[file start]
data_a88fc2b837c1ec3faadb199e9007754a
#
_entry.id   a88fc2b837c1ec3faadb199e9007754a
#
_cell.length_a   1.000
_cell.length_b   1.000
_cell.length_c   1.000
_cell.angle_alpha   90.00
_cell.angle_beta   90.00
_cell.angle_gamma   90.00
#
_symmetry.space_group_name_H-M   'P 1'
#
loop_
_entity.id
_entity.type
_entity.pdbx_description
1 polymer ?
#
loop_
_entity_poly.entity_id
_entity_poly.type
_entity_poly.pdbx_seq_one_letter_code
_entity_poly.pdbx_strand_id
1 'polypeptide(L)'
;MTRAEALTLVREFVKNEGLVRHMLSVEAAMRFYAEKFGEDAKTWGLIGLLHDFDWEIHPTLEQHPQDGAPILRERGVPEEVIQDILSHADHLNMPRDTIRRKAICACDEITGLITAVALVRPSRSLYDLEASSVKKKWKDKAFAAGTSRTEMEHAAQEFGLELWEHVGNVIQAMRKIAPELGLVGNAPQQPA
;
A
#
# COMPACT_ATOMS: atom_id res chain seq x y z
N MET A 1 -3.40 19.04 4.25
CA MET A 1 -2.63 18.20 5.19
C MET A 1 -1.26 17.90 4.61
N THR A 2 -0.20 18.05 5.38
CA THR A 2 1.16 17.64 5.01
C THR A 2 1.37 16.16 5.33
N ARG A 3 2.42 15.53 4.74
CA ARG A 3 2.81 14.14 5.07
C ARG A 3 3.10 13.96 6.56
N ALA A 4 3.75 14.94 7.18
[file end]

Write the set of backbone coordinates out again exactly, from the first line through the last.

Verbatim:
data_a88fc2b837c1ec3faadb199e9007754a
#
_entry.id   a88fc2b837c1ec3faadb199e9007754a
#
_cell.length_a   1.000
_cell.length_b   1.000
_cell.length_c   1.000
_cell.angle_alpha   90.00
_cell.angle_beta   90.00
_cell.angle_gamma   90.00
#
_symmetry.space_group_name_H-M   'P 1'
#
loop_
_entity.id
_entity.type
_entity.pdbx_description
1 polymer ?
#
loop_
_entity_poly.entity_id
_entity_poly.type
_entity_poly.pdbx_seq_one_letter_code
_entity_poly.pdbx_strand_id
1 'polypeptide(L)'
;MTRAEALTLVREFVKNEGLVRHMLSVEAAMRFYAEKFGEDAKTWGLIGLLHDFDWEIHPTLEQHPQDGAPILRERGVPEEVIQDILSHADHLNMPRDTIRRKAICACDEITGLITAVALVRPSRSLYDLEASSVKKKWKDKAFAAGTSRTEMEHAAQEFGLELWEHVGNVIQAMRKIAPELGLVGNAPQQPA
;
A
#
# COMPACT_ATOMS: atom_id res chain seq x y z
N MET A 1 -3.40 19.04 4.25
CA MET A 1 -2.63 18.20 5.19
C MET A 1 -1.26 17.90 4.61
N THR A 2 -0.20 18.05 5.38
CA THR A 2 1.16 17.64 5.01
C THR A 2 1.37 16.16 5.33
N ARG A 3 2.42 15.53 4.74
CA ARG A 3 2.81 14.14 5.07
C ARG A 3 3.10 13.96 6.56
N ALA A 4 3.75 14.94 7.18